Reserves preservation has become increasingly important for the governor of the Central Bank of Tunisia, Marouane El Abassi, as the country grapples with hefty external deficits and a weakening currency.
“My first priority is to preserve reserves to cover the basic imports our economy needs,” El Abassi says in a recent in-depth interview with Central Banking.
Despite the economic upheaval Tunisia experienced following the political transition unleashed by the Arab Spring in 2011 and the conflict in neighbouring Libya, reserves remained stable earlier this decade. They stood within the range $8 billion–6 billion from January 2011 through late 2015, according to the ratings agency Moody’s.
But in 2018, they have declined sharply to barely $4.2 billion in May and covered 70 days of imports in late August, down from 90 days in December 2017.
“I’m not focused on one number – 70 days, 90 days. What is important is to have the right policies and better fundamentals in the real economy,” says El Abassi.
The worsening trade balance and lower capital inflows derived from weaker external loans have contributed to the decrease, according to Moody’s. “Rising balance of payments pressure has also contributed to a weakening of the currency, which has depreciated by 6.3% and 7.6% against the euro and the US dollar, respectively, in the first seven months of the year,” Moody’s says in a report published on August 14.
However, stabilising the exchange rate does not feature among the central bank’s main goals due to the country’s weak external position.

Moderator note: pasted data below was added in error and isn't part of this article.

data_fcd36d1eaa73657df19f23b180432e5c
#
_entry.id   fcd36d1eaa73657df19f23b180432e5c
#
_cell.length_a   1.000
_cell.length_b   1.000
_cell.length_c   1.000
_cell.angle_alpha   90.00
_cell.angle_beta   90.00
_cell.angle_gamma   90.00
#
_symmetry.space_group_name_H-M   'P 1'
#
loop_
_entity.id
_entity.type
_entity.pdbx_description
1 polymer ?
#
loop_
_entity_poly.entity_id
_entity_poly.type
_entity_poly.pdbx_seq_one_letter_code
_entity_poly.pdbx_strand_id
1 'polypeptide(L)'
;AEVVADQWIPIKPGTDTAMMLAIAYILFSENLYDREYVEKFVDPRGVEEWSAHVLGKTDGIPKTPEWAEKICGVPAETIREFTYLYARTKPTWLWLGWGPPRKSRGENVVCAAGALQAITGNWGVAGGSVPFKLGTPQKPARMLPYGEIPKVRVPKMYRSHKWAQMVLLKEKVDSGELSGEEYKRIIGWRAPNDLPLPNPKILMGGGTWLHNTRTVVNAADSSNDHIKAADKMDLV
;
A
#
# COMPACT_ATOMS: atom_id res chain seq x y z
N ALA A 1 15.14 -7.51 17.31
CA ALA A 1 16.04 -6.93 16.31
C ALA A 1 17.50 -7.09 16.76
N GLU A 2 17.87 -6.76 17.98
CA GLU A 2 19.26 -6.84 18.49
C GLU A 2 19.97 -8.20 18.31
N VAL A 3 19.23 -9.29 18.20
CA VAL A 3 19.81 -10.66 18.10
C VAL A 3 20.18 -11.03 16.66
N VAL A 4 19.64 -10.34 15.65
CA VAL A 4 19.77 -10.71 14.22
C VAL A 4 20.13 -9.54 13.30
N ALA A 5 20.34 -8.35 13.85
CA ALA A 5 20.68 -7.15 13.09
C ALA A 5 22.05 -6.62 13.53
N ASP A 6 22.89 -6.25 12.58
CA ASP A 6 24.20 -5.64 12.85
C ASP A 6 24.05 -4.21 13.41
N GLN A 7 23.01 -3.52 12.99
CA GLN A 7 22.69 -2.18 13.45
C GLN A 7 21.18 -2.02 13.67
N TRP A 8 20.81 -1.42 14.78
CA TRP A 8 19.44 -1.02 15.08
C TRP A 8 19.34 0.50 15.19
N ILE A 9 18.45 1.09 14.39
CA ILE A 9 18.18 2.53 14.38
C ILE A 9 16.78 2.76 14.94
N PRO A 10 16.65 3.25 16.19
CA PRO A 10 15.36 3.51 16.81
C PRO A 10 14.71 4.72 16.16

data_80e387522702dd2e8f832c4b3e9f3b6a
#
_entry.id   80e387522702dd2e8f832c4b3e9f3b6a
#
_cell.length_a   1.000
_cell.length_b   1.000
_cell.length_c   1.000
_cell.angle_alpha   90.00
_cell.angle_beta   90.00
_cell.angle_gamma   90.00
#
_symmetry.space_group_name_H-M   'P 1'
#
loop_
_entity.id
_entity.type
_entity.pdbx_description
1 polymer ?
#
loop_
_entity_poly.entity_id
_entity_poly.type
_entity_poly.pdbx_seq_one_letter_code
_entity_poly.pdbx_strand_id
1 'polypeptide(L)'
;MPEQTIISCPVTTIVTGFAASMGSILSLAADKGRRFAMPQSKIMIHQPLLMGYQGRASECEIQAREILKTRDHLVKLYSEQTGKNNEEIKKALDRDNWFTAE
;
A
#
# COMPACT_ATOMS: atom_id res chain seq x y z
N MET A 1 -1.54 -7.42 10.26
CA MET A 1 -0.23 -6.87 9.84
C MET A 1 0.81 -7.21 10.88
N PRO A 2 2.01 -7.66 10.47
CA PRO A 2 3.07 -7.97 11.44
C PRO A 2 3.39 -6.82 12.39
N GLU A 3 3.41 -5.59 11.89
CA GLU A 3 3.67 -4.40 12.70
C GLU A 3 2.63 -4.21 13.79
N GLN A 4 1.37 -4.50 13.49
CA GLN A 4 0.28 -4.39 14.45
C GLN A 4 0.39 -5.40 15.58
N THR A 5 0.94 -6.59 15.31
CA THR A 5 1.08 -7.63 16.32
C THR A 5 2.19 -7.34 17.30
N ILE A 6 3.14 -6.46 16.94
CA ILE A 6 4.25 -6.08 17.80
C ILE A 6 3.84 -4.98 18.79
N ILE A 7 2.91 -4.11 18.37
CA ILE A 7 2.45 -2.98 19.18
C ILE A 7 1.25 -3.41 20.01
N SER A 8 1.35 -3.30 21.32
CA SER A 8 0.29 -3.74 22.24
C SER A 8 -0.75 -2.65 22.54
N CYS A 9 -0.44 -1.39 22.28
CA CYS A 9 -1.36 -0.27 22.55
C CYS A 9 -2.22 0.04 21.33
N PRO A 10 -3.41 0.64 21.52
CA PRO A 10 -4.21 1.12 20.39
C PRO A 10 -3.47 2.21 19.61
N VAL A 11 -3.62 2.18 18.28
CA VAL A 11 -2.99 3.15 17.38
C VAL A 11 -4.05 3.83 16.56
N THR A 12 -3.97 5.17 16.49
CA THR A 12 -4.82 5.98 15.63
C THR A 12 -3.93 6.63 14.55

“Stronger exports in the textile sector, growth in tourism and higher remittances – this is the way to stabilise the exchange rate and preserve reserves,” says the governor. “As long as the twin deficits remain high, with the current account deficit of 10.4% of GDP in 2017 and a budget deficit of 6.1% of GDP, stabilising the exchange rate is not a priority for the central bank,” adds El Abassi.
He considers additional efforts necessary to tackle these imbalances and facilitate the recovery of the economy, a precondition for a stronger dinar.
But the government led by Youssef Chahed since August 2016 is expected to make important progress on the country’s fiscal outlook. “Budget execution data to May indicate the government is broadly on track to achieve a 4.9% of GDP full-year deficit in 2018, down from 6.1% in 2017,” says Moody’s.
And international financial support is also set to provide additional support. In May 2016, the executive board of the International Monetary Fund approved a four-year extended fund facility with Tunisia that makes available $2.9 billion to its institutions through to May 2020. On September 28, 2018, the IMF completed the EFF’s fourth review, which means the transfer of $247 million, increasing the funds provided so far to $1.4 billion.
Additionally in July, eight international financial and development institutions reiterated their commitments with the country, worth $5.5 billion of committed but not yet disbursed funds. This includes $2.5 billion scheduled to be transferred in 2018–19, according to Moody’s.
“Moreover, the government has planned a $1 billion Eurobond issuance this year, which would further support a recovery in foreign exchange reserve coverage,” says the ratings agency. It now expects reserves to stabilise and recover to $5.2 billion by the end of 2018.
In fact, the reserves at the Central Bank of Tunisia have increased over the last month to cover 75 days of imports today (on October 15), according to official data.